The straight dope on cannabis and the workplace

by | Jun 8, 2018 | 0 comments

Call it what you will, marijuana, pot, dope, ganja, weed, or the more technically accurate cannabis, what was once a symbol of hippy counterculture, will soon be legal to use across Canada.

For employers and HR professionals charged with putting policies in place, the duality of cannabis as both a regulated substance and a prescribed medication will create some new wrinkles that must be addressed to protect employees and employers.

Jobber Nation reached out to leading organization and employee services firm Sheppel for guidance to help aftermarket organizations understand how their workplace policies need to evolve:

This summer, Canada will become the first G7 country to decriminalize the use of cannabis for recreational use (to date only nine U.S. states have done so). As the new legislation looms, many organizations, especially those in safety sensitive industries such as construction, transportation and health care, are concerned and unsure about their rights and responsibilities regarding the use of cannabis in the workplace or with their duties regarding accommodating medical use. Some issues, such as an employer’s right to conduct mandatory drug testing, have yet to be decided by the courts but others are more clear cut.

The rights of the employer

The most important point for organizations is that the legalization of recreational marijuana use will not give people the right to use in the workplace.

Most companies already have strict health and safety guidelines regarding the use of alcohol or drugs in the workplace and zero tolerance policies for impairment. The decriminalization of cannabis will not change the fact that employees are expected to show up sober, stay sober and perform to expectations – and will face disciplinary measures if they do not.

This includes during breaks and lunch hours and at company and client functions.

Duty to accommodate

There is specific federal, provincial and state human rights legislation that governs an employer’s duty to accommodate disabled employees. Accommodations can include moving the employee out of a safety-sensitive position, providing more frequent breaks, implementing alternative scheduling or altering the employee’s duties.

Preparing for decriminalization

A 2017 Canadian Cannabis Survey of nearly 10,000 people found that 23 per cent of full and part-time workers admitted to smoking marijuana and 39 percent said they had driven under the influence of cannabis. Some wonder if these figures will increase after the legalization of recreational cannabis use but others think those numbers may actually decrease because decriminalization allows organizations to create and communicate clear policies and procedures regarding recreational cannabis use in the workplace as well as more detailed disciplinary measures for impairment.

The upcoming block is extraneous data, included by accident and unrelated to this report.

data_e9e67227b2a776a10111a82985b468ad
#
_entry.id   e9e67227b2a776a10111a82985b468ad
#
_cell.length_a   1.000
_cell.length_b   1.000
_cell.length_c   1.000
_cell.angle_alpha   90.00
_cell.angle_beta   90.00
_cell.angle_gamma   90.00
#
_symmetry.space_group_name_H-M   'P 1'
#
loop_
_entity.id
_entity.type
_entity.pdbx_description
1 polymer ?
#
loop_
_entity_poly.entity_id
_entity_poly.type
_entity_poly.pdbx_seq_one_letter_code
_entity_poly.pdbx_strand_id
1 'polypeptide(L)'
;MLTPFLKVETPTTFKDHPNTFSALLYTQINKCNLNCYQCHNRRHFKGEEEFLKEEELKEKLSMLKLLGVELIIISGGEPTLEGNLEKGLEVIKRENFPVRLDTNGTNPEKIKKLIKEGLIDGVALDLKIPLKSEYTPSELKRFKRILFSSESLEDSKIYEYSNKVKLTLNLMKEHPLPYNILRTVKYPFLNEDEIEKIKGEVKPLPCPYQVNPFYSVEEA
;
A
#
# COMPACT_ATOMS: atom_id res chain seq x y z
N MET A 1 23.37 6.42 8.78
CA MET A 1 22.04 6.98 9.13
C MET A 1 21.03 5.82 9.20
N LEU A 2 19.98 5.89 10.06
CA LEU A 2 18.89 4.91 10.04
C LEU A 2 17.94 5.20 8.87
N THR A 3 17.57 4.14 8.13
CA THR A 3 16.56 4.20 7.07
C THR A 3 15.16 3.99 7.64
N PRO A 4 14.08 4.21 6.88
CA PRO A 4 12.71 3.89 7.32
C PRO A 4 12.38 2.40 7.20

To fully prepare for legislative changes, organizations can also:

  • Provide in-house information sessions to employees. Everyone needs to be aware of legislative changes, revised health and safety regulations and the organization’s expectations regarding sobriety and codes of conduct.
  • Provide training to managers, supervisors and front-line staff about detecting impairment, their duty to accommodate employees using cannabis for medical reasons and what measures to take if employees contravene organizational policies and guidelines.
  • Establish awareness programs. Communicating the dangers and legal consequences of impaired driving and the risks associated with the abuse of any substance is part of any comprehensive workplace health and safety strategy.
  • Have resources available for employees who need more information on medical or recreational marijuana or help with a substance abuse issue. Let both employees and managers know that their Employee Assistance Program can offer a wide range of assistance and resources.

The bottom line

Both businesses and business leaders can be found liable under the Criminal Code and health and safety legislation for not ensuring workplaces are physically or psychologically safe. Due diligence means keeping abreast of changes in legislation and/or health and safety guidelines, updating and amending existing workplace policies, training front-line supervisors to detect impairment and implementing and enforcing policies regarding the use of alcohol or drugs in the workplace.

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Copyright 2018 Morneau Shepell Ltd. Material supplied by Morneau Shepell, the leading provider of integrated health and productivity solutions that address the mental, physical, and social health issues affecting the workplace. This content is meant for informational purposes and may not represent the views of individual organizations. Please call your Employee and Family Assistance Program (EFAP) or consult with a professional for further guidance. For more information, please visit workhealthlife.com.

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